NOx and hydrocarbon emissions from a diesel engine fueled on digester gas

I. M. Kennedy, R. Mihalcea, J. Kostka, M. Cramer, R. Pasek, D. P Y Chang

Research output: Contribution to journalArticle

2 Scopus citations

Abstract

A small, single cylinder diesel engine was set up to investigate the impact of engine operating conditions on emissions of hydrocarbons and NOx. The engine was operated on a synthetic digester gas (CO2/CH4 mixture) that was typical of the gas produced at waste water treatment plants. The test engine was instrumented to measure torque, rpm, temperatures and pressures, flow rates of gases and exhaust gas composition. The impact of digester gas and exhaust gas recirculation on NOx emissions was measured with a chemiluminescent analyzer. For some runs the non-methane organic gases (NMOG), CO2, O2, and methane concentrations were also measured with a gas Chromatograph to provide a more complete emissions picture. Higher engine loads generally resulted in higher NOx emissions, caused by increased combustion temperatures. An increased concentration of digester gas lowered the NOx emissions up to a certain point due to a decreased thermal NO-formation rate. Increasing the rate of digester gas beyond this point resulted in higher NOx emissions, possibly as a result of enhanced rates of prompt NO-formation. Hence, there appeared to be an optimum level of digester gas input to the engine to minimize NO emissions. In contrast to the behavior of the total NOx emissions, NO2 fell steadily with rising rates of digester gas concentration. The NOx emissions were reduced from 795 ppm on pure diesel operation at full load to 242 ppm at the optimum digester gas concentration. Increasing the amount of digester gas resulted in a decreased fuel conversion efficiency.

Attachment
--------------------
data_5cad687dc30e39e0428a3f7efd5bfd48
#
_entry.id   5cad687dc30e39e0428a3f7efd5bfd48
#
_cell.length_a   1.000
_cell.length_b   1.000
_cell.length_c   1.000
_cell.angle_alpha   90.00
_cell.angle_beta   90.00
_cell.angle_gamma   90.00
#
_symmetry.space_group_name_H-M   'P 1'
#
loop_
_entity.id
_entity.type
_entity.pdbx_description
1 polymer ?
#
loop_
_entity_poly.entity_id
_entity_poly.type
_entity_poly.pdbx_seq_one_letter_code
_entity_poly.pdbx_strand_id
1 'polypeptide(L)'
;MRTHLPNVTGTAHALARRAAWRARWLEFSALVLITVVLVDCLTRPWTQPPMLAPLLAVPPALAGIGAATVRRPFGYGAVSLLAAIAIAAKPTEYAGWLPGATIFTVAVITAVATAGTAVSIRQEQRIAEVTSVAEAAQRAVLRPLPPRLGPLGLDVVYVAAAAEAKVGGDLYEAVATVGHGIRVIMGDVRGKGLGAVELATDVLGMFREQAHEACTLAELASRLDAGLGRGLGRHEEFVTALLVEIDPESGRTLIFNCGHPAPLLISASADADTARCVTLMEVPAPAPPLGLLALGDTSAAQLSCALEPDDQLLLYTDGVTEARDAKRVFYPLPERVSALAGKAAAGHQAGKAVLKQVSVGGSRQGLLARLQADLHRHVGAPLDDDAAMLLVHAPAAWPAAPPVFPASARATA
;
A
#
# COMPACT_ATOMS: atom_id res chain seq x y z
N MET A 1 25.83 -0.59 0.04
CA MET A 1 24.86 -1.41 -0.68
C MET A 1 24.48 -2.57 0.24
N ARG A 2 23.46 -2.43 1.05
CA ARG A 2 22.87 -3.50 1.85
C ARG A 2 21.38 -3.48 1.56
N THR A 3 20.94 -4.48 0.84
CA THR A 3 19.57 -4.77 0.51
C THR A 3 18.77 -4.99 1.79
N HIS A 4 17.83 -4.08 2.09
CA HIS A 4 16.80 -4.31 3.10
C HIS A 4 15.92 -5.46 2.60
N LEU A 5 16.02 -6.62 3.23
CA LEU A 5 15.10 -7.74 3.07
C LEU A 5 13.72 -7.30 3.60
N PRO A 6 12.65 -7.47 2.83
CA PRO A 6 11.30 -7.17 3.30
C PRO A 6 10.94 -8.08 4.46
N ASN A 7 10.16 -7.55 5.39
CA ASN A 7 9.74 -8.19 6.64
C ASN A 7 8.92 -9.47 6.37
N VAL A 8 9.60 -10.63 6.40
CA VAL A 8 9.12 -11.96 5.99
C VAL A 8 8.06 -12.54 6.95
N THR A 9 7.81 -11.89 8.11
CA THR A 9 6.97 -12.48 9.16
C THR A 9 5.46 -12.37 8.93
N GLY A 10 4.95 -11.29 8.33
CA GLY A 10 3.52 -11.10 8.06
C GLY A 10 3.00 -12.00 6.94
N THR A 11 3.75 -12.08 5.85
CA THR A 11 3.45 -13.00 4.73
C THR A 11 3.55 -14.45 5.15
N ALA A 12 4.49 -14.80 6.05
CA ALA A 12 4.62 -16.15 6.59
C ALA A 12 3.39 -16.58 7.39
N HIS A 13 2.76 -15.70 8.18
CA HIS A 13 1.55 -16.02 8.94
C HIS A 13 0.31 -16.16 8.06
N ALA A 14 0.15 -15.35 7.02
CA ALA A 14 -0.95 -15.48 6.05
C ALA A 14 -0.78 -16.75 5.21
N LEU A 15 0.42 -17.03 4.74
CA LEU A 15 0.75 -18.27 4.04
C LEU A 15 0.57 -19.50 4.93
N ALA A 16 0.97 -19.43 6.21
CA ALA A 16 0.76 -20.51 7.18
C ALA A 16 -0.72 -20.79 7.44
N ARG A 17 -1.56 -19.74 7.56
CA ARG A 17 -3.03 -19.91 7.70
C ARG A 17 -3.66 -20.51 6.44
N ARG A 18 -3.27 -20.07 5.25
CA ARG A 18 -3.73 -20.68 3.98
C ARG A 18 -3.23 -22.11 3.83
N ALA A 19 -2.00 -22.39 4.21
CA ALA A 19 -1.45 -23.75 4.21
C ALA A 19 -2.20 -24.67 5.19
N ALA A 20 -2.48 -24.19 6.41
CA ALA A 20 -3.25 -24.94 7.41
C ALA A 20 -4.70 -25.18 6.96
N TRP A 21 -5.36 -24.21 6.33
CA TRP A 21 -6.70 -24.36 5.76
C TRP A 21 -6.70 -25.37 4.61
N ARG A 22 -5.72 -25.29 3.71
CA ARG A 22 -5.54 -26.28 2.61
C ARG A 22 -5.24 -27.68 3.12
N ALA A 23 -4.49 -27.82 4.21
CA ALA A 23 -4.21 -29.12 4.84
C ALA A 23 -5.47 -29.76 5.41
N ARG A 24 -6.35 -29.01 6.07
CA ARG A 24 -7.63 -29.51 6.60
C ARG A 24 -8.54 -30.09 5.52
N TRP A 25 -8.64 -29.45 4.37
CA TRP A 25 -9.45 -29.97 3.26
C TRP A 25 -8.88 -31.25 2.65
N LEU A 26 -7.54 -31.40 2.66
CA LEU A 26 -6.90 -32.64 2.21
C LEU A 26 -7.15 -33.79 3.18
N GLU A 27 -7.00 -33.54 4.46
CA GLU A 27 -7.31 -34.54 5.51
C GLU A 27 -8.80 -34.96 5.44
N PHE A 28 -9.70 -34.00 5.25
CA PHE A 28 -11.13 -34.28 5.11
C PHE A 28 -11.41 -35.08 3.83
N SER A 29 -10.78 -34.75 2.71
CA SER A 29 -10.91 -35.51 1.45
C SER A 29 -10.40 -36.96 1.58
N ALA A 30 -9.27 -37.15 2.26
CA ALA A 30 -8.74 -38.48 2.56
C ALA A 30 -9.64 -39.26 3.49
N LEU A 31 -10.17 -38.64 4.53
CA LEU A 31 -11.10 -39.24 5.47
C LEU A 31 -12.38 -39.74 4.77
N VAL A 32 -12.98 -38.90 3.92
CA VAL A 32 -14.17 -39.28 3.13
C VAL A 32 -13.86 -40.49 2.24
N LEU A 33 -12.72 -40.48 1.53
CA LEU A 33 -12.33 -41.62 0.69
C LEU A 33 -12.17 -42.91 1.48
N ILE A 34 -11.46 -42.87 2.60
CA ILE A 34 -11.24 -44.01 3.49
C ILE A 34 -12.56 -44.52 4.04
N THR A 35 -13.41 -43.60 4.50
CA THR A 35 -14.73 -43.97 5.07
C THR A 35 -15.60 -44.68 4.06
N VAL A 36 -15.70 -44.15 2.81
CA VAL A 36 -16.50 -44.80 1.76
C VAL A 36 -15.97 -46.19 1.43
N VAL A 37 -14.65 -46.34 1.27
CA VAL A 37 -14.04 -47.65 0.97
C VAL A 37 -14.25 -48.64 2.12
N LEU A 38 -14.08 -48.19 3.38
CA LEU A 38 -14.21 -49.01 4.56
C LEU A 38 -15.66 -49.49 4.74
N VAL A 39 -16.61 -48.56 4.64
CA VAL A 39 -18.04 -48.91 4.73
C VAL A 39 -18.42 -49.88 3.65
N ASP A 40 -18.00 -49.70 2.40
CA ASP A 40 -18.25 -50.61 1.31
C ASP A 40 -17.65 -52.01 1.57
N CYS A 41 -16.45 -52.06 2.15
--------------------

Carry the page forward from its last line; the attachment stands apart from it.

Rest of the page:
Original languageEnglish (US)
Pages (from-to)63-82
Number of pages20
JournalCombustion Science and Technology
Volume123
Issue number1-6
StatePublished - 1997
Externally publishedYes

Keywords

  • Diesel
  • Digester gas
  • NO emissions

ASJC Scopus subject areas

  • Chemistry(all)
  • Chemical Engineering(all)
  • Fuel Technology
  • Energy Engineering and Power Technology
  • Physics and Astronomy(all)

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